Regardless how familiar you are with Jeremijenko’s work, you are guaranteed to discover something new and fascinating every time she speaks about her research. This well attended Explorations event was no exception and the ensuing discussion was the perfect preamble to xCAMP that immediately followed.

As organizers of xCAMP we were overwhelmed by and grateful for the interest and support extended to us. Participants brought an amazing scope of knowledge and experience to bear on the issues discussed at xCAMP. The agenda consisted of 3 main segments. In the first segment Natalie presented the xCLINIC concept and showed examples of her related activities. Then Carla Gould from the core organizing group presented a storyboard illustrating the “impatient’s” experience. She was followed by Nabil Harfoush, who took participants through xCLINIC’s foundational elements, their strengths and weaknesses, and proposed a framework for xCLINIC 2.0 aiming at establishing a movement around many xCLINICs.

Open Circle

Open Circle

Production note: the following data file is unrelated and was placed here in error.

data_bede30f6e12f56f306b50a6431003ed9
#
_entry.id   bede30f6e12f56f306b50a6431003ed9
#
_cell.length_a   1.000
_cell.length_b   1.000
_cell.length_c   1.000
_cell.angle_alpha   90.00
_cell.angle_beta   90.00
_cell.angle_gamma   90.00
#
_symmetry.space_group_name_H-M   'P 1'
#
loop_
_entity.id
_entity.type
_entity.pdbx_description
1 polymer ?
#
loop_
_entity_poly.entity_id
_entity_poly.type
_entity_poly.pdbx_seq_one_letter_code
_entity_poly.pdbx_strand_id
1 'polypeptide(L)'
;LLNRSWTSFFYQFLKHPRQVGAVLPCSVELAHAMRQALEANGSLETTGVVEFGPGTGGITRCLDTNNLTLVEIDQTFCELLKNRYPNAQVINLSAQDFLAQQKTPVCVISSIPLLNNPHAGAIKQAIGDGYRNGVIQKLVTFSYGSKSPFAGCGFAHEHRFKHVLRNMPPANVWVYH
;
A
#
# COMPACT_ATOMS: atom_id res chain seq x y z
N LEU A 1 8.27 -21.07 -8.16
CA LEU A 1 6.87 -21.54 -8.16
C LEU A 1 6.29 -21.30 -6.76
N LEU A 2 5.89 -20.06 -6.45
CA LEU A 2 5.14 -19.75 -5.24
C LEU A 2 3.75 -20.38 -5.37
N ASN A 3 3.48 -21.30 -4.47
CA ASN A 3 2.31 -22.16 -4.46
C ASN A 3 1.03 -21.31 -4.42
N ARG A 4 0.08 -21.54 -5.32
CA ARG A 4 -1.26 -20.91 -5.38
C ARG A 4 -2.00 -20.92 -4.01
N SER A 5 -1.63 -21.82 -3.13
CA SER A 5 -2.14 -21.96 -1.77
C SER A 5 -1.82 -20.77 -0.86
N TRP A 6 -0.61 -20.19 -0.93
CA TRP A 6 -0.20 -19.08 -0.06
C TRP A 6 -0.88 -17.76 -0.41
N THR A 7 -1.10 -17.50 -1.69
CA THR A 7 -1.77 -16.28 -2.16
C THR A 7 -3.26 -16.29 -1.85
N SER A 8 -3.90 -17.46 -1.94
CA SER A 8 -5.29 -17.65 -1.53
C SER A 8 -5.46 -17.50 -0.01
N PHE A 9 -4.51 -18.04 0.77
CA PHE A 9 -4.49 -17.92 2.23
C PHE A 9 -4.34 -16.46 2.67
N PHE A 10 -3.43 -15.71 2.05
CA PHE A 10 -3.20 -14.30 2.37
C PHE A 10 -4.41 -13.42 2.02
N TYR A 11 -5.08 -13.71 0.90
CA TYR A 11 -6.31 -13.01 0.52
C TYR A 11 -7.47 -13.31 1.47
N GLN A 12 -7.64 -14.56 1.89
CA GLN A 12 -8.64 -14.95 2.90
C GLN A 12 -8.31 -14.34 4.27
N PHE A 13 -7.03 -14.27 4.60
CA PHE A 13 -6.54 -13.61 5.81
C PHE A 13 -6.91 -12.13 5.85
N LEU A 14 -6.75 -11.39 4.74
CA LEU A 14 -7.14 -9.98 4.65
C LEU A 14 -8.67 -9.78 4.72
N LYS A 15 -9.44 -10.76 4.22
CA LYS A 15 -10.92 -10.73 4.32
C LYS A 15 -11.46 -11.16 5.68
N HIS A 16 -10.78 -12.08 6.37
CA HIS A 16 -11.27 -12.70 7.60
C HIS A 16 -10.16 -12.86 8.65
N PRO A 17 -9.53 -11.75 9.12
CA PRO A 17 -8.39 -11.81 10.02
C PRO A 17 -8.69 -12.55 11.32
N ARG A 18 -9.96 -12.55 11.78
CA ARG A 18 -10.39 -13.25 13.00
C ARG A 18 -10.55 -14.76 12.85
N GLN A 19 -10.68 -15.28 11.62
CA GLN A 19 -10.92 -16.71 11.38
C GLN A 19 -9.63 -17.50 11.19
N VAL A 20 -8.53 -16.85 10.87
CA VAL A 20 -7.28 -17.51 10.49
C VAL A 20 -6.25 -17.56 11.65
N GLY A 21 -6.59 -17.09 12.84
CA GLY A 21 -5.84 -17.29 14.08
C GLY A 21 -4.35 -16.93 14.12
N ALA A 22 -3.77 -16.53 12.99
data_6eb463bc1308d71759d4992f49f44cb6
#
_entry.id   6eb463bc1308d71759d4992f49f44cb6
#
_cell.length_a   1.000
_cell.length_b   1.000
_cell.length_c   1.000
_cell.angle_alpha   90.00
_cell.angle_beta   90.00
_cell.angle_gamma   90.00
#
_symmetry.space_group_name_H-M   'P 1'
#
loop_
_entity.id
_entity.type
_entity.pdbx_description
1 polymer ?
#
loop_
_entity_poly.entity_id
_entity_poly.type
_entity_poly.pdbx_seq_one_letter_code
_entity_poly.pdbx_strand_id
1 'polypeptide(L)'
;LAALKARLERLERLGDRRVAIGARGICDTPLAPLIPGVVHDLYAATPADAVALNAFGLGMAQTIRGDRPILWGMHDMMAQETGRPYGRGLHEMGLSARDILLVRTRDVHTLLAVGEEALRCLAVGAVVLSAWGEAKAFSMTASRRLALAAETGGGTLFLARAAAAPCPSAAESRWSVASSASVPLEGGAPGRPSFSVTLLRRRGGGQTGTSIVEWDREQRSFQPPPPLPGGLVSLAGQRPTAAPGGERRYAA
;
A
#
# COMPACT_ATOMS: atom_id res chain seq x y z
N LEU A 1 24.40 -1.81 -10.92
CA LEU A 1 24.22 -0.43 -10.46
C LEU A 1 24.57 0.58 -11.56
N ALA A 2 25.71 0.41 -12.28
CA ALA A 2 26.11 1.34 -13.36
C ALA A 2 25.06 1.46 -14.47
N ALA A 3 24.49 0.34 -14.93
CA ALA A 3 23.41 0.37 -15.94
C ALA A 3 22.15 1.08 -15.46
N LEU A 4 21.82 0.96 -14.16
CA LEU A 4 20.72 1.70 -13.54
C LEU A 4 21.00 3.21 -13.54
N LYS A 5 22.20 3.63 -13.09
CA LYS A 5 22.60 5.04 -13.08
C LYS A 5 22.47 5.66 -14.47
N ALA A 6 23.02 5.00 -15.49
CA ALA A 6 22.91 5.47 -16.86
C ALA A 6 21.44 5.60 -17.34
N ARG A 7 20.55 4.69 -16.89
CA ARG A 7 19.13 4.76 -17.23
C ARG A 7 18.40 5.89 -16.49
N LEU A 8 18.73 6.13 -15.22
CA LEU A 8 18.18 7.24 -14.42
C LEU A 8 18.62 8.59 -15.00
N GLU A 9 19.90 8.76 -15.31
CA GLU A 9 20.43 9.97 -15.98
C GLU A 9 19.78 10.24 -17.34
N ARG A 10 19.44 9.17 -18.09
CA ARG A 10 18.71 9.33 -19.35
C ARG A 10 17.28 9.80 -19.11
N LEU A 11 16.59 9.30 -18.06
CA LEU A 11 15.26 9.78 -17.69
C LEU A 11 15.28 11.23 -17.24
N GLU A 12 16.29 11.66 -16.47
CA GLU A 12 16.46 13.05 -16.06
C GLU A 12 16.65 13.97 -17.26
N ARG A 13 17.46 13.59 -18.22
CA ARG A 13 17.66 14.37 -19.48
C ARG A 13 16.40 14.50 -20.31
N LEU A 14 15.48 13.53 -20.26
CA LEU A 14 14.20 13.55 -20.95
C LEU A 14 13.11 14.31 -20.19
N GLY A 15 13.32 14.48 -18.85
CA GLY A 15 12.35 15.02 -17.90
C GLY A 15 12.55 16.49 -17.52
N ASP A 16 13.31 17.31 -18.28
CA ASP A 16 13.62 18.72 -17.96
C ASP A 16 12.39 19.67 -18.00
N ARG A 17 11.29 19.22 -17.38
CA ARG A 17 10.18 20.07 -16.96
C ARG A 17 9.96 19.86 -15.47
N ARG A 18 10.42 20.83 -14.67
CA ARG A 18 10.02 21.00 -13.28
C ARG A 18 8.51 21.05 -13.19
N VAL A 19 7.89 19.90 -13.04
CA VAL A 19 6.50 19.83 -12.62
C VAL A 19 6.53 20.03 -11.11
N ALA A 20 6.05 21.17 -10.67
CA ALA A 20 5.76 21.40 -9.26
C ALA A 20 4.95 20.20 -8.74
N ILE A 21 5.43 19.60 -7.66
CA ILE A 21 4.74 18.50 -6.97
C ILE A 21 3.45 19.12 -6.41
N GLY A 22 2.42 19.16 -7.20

The second segment consisted of an open circle discussion of the proposed concept followed by 5 break-out sessions that handled:

  • The Starter Kit
  • Creative Engagement
  • Collaboration & Communications
  • Alliances & Central Resources
  • Benchmarks & Impact Measurements

The break-out sessions were facilitated by a wonderful team: Pam Purves, Greg Judelman, Ryan Coleman, Dan Rose, and Magda Wesolkowska, all of whom are colleagues and friends from the Design with Dialogue collective. We are grateful for their assistance and dedication.

The final segment (called Harvest) consisted of a “market place” type of exchange, where participants circulated among the displayed findings of the 5 break-out groups and added their thoughts and comments, a brief presentations by each group, and a general discussion about findings.

xCAMP generated a significant volume of ideas, solutions and activities road map, which were captured in a variety of ways including flip charts, sticky-note collections, photos and video recording.We have started the arduous task of processing all these outcomes and will be reporting on progress regularly.

Our plans call for establishing 5 permanent working groups to continue working on this project. If you are interested in participating send an email to with a description of your interest areas and degree of availability for participating in any one of these groups.

xCAMP Countdown

Wednesday, February 24th, 2010

The concept of an environmental health clinic (xCLINIC) was created and implemented by Natalie Jeremijenko of New York University.